A technician examines a brain scan. / El Correo

What is aphasia, the condition affecting Bruce Willis?

The actor says goodbye to the film industry at 67 after being diagnosed with this rare disorder

RAFAEL SANZ DEL RÍO

From Die Hard (1988) to Glass (2019), the face of Walter Bruce Willis has been linked to cinema and success. He has reaped a fantastic career over three decades and says goodbye after discovering that he suffers from a rare pathology that affects his cognitive abilities: aphasia.

The American Speech-Language-Hearing Association (ASHA) defines aphasia as a disorder resulting from an injury to the parts of the brain responsible for language, and which can cause problems in related skills: expression, comprehension, reading and writing.

Bruce Willis

This condition is common in middle-aged adults and especially in older people, and also appears in 30-40 per cent of stroke survivors, affecting around two million people worldwide according to Spanish clinic Neuron. Aphasia can manifest itself in two main ways:

Wemicke's aphasia

Also known as receptive aphasia, this is a lesion in the area of the brain with the same name. The patient can speak with ease and rhythm, but often the sentences are confusing and meaningless. The patients do not realise that their communication is disordered, which affects their reading and writing.

Broca's (expressive) aphasia

This second variant affects semantics. The sufferer understands the meaning of words and is aware of his own communicative intention, but has problems in finding the term he wants to express.

His speech lacks a normal rhythm because of the effort involved, and the use of swear words in speech is common, but the message to the sender always makes sense. This type also impairs writing skills, and the patients also can have great difficulty in repeating a normal sentence.

Other types of aphasia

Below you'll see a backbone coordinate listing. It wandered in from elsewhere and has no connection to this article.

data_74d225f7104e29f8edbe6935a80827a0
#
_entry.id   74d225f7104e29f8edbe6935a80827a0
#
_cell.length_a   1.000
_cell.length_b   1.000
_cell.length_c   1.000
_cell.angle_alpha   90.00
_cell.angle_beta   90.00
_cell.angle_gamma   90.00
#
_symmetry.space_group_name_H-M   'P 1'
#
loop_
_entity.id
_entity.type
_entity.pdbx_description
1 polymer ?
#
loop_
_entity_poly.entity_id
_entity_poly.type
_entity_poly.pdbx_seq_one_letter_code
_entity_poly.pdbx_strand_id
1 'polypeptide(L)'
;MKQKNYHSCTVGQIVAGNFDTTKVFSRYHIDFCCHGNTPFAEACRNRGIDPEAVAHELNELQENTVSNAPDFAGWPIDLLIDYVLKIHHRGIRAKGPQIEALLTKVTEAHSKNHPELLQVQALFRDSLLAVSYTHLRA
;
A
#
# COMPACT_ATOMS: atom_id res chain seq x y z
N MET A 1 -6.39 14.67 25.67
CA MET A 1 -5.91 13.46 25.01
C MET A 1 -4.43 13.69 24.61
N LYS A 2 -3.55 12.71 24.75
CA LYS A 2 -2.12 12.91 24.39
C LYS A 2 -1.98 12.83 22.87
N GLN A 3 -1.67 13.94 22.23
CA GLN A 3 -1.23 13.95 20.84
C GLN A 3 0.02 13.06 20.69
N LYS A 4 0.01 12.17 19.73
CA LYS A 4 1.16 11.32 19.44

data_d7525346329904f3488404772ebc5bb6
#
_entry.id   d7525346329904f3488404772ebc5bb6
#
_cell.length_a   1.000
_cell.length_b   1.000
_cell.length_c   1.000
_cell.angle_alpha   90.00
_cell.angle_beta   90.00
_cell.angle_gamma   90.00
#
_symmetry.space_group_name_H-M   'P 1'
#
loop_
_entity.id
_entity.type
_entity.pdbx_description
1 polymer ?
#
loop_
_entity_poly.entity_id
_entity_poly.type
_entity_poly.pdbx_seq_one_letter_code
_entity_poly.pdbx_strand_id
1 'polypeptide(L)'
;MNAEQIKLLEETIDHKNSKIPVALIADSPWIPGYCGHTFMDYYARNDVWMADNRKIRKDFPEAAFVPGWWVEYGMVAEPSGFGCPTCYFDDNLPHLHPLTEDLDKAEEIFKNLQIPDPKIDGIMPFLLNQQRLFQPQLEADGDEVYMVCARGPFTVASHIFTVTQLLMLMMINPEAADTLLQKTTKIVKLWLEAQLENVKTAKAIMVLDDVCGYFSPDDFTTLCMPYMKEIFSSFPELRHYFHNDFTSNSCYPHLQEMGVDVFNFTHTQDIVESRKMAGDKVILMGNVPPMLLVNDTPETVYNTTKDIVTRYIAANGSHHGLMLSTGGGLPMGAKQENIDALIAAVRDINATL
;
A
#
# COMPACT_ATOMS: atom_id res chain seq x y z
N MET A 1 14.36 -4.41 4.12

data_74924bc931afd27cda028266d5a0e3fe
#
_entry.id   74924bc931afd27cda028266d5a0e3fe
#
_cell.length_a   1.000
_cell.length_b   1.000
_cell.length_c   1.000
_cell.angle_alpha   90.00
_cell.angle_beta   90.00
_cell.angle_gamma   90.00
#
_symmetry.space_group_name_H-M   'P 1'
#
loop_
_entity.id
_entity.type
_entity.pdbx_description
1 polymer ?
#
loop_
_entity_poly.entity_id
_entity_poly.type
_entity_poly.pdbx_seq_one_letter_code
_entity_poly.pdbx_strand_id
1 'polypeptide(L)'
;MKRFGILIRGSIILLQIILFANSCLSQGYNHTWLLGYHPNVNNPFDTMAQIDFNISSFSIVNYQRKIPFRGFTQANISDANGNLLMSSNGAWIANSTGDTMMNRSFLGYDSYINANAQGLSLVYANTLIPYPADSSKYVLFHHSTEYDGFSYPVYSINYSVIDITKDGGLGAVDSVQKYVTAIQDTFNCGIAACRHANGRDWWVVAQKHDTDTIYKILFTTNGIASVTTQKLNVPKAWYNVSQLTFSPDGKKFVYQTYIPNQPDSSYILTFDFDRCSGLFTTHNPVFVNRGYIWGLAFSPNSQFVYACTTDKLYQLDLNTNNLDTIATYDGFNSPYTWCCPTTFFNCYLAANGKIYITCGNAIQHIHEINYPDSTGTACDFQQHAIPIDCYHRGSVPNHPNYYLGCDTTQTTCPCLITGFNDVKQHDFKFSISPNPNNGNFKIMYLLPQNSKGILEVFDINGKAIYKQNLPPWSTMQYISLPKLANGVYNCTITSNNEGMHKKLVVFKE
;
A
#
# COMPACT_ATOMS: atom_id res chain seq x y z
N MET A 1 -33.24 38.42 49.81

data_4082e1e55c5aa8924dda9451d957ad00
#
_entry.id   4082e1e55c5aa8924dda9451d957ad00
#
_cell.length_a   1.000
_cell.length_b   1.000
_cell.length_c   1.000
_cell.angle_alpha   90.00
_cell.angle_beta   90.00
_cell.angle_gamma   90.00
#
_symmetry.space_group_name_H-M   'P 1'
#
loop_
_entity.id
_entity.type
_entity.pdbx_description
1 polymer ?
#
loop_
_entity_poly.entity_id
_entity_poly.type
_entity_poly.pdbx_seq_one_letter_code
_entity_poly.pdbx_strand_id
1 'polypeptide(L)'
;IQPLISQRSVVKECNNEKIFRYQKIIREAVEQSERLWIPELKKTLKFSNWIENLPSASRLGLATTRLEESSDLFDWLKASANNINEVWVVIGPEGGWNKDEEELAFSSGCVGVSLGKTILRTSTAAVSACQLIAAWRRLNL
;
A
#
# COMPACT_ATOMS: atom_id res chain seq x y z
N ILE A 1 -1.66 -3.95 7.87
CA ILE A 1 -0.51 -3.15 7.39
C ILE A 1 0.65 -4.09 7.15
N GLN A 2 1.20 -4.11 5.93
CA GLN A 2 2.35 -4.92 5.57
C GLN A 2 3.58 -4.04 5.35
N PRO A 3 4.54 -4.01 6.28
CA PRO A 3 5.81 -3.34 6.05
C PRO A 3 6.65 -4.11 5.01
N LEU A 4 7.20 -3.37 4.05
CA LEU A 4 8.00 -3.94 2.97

Alexia (difficulty in understanding written words), anomia (poor ability to remember names or concepts) or global aphasia (variant that affects both brain areas but retains the use of swear words as it is connected to the emotional side of the organ).

Diagnosis and treatment

The detection of this branch of the condition is often confusing, since there are nervous conditions, such as dysarthria, with similar symptoms but affecting the nervous and muscular system rather than brain activity. Tests focus on fluency of speech, difficulty in starting a conversation and the ability to repeat sentences. But the patient’s comprehension is also monitored - tests requiring them to write and read aloud are performed. Usually this type of examination is performed by a speech therapist or a neuropsychologist, who will also request CT scans and MRI scans to check on the brain’s activity.

For the treatment of this condition, it is vital to know the origin of the lesion. For example, if cancer causes brain swelling, drugs such as corticosteroids can reduce it and thereby restore language skills.

ASHA advocates that the most appropriate approach is a combination of formal and informal tasks, in coordination with different health sectors (since in cases such as strokes, the involvement of different fields is necessary). There are many cases where patients do not recover their primary language skills and are forced to communicate through electronic devices, and some even with notebooks.